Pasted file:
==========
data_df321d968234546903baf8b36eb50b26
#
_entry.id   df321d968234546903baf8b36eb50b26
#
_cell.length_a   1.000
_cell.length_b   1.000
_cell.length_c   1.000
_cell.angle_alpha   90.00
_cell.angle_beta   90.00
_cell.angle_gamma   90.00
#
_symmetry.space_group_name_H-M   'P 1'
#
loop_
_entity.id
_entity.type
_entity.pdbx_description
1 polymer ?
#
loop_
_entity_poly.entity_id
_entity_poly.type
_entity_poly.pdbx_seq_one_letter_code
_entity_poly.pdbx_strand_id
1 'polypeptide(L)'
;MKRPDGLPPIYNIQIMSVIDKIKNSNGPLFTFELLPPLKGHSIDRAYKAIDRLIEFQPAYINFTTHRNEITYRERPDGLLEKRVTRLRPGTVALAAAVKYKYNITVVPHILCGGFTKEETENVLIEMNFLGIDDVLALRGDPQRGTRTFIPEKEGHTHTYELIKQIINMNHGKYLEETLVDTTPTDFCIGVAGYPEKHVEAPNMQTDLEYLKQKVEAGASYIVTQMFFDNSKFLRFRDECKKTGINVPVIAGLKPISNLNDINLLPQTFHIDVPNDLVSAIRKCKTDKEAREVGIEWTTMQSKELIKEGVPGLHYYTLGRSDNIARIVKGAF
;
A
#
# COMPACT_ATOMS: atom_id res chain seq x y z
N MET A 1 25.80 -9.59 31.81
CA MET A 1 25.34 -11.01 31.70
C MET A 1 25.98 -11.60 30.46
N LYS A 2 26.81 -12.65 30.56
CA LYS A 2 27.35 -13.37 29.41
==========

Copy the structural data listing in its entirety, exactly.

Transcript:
data_df321d968234546903baf8b36eb50b26
#
_entry.id   df321d968234546903baf8b36eb50b26
#
_cell.length_a   1.000
_cell.length_b   1.000
_cell.length_c   1.000
_cell.angle_alpha   90.00
_cell.angle_beta   90.00
_cell.angle_gamma   90.00
#
_symmetry.space_group_name_H-M   'P 1'
#
loop_
_entity.id
_entity.type
_entity.pdbx_description
1 polymer ?
#
loop_
_entity_poly.entity_id
_entity_poly.type
_entity_poly.pdbx_seq_one_letter_code
_entity_poly.pdbx_strand_id
1 'polypeptide(L)'
;MKRPDGLPPIYNIQIMSVIDKIKNSNGPLFTFELLPPLKGHSIDRAYKAIDRLIEFQPAYINFTTHRNEITYRERPDGLLEKRVTRLRPGTVALAAAVKYKYNITVVPHILCGGFTKEETENVLIEMNFLGIDDVLALRGDPQRGTRTFIPEKEGHTHTYELIKQIINMNHGKYLEETLVDTTPTDFCIGVAGYPEKHVEAPNMQTDLEYLKQKVEAGASYIVTQMFFDNSKFLRFRDECKKTGINVPVIAGLKPISNLNDINLLPQTFHIDVPNDLVSAIRKCKTDKEAREVGIEWTTMQSKELIKEGVPGLHYYTLGRSDNIARIVKGAF
;
A
#
# COMPACT_ATOMS: atom_id res chain seq x y z
N MET A 1 25.80 -9.59 31.81
CA MET A 1 25.34 -11.01 31.70
C MET A 1 25.98 -11.60 30.46
N LYS A 2 26.81 -12.65 30.56
CA LYS A 2 27.35 -13.37 29.41